Wednesday 29 October 2014

Breastfeeding & Birth: Two Separate Stories

To me, breastfeeding and birth are two different chapters of the same book. Each filled with barriers to overcome, personal triumphs, raw emotions and more than a few gory details. They are wonderful stories, and I love being given the chance to tell them. But I tell them separately, because I see them as two very different tales.

My daughter’s birth story ends at the moment I felt I became a mother. I could waffle on about how amazing she was, how terrified I was, and how much it hurt to sit down, but I don’t. When that beautiful baby and I locked eyes, and I spent a few minutes falling in love/trying not to drown her (however terrifying holding your newborn for the first time was, believe me it’s more terrifying when you’re in water), the story comes to a natural conclusion. The child is born. The End.

My birth story ends on a high - the wonder of birth, the fact I felt like a superhero, and the glory of my newborn baby. The next chapter in the book of my daughter is breastfeeding, and I’m happy to tell you about that, but it’s another story. I would never think to end my birth story with a subchapter on breastfeeding, and yet I’ve noticed that mothers who struggle to establish breastfeeding do feel the urge to include this in their birth stories.

For many mothers who wanted to breastfeed, but who struggled and eventually accepted bottle-feeding as their future, birth stories don’t end with the birth. I’ve noticed at groups, from friends and online, that for these women, an explanation of why they aren’t breastfeeding is the epilogue to the tale of their birth. Instead of ending their story on a high, some women immediately transcend into their struggles with breastfeeding, and instead end their stories with the circumstances surrounding that first bottle.

Of course, your birth story is your own, and you should tell it however you want. Feel free to add in swear words, leave out the gruesome details, and gesture wildly throughout, but here’s why I wish women didn’t feel the need to include their breastfeeding struggles in their birth stories:

  • you’re not being judged - all new mothers feel judged, about pretty much everything. The type of nappies you use, how often you hold your baby, where your baby sleeps, and how you feed your baby - everyone feels like they’re being judged. And, truth be told, you probably are being judged sometimes, but not as often as you think. New parents strive to do their best, and I think the paranoia is a part of that. You worry that others will think you are parenting wrong, so you do plenty of research and make sure you are parenting right. I think it’s this defensive - the fear that others are judging you for not breastfeeding - that leaves women feeling that they must explain as soon as possible why they’ll be whipped out a bottle the next time their baby cries. In reality, I doubt that many breastfeeding mothers are judging you. Most breastfeeding mothers have faced struggled, cried about having sore nipples, and driven halfway to the supermarket for formula before calming down. More than anyone, they understand and can emphasise with the breastfeeding barriers you faced.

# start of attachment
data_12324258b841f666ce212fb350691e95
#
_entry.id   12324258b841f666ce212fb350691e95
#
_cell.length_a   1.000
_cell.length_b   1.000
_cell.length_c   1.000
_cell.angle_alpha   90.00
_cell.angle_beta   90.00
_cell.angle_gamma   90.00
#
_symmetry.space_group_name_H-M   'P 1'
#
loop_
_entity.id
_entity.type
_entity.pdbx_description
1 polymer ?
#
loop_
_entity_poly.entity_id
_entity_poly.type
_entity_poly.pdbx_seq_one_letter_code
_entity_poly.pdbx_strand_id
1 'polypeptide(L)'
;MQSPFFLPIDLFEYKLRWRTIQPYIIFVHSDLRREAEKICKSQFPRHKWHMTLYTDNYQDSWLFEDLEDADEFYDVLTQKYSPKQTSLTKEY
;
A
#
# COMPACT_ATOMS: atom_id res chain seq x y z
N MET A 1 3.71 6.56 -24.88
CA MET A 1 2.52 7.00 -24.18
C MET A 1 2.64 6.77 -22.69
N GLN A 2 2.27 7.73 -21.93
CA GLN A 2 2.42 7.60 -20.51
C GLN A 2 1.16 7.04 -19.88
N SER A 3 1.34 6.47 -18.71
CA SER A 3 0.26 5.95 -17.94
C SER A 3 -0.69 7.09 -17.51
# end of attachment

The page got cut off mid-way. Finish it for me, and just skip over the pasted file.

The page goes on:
• it’s your business - you don’t owe anybody an explanation, about anything. From the moment you found out you were pregnant, you have been making parenting decisions, and you will continue to do so for the rest of your life. Don’t include information simply because you feel you owe people an explanation, you don’t. Tell the story however you want, and include only the information you want people to know.
  • it ends the story on a negative - I’m not saying that bottle-feeding is negative, but the mothers who choose bottle-feeding with open arms are not usually the ones who feel the need to explain their choices in their birth stories.. The mothers who end the tales of their birth with “so I gave up,” are usually the ones who feel, perhaps not guilt, but a slight bit of disappointment about not breastfeeding, at least at first. Perhaps they are the mothers who planned to, and wanted to, but, for whatever reason, didn’t end up breastfeeding. For some of these women, for the first few weeks at least, using formula milk may be seen as a personal failing, and when they end their stories here, they do so with a sigh and a look of disappointment. Not all births go to plan, and not everybody is happy with the way their births turned out, but all mothers should be able to end their birth stories on a proud moment.

I’m not saying that breastfeeding isn’t a part of birth, for many it is. Lots of babies latch on within the first hour of life, in fact, nature pretty much designated the first hour of life to a baby finding and having their first feed. And if breastfeeding is a part of your story, then of course you should be free to tell it. It’s your story after all.

But for the women who associate breastfeeding with failure and disappointment, let’s take breastfeeding out of the birth story. Women should be able to tell their birth stories however they want, but ideally with as much pride as they can muster.

* I just want to state again that I in no way see formula as failure, please don't think that. I just wish women would stop feeling that they need to explain their choices, when they don't. 

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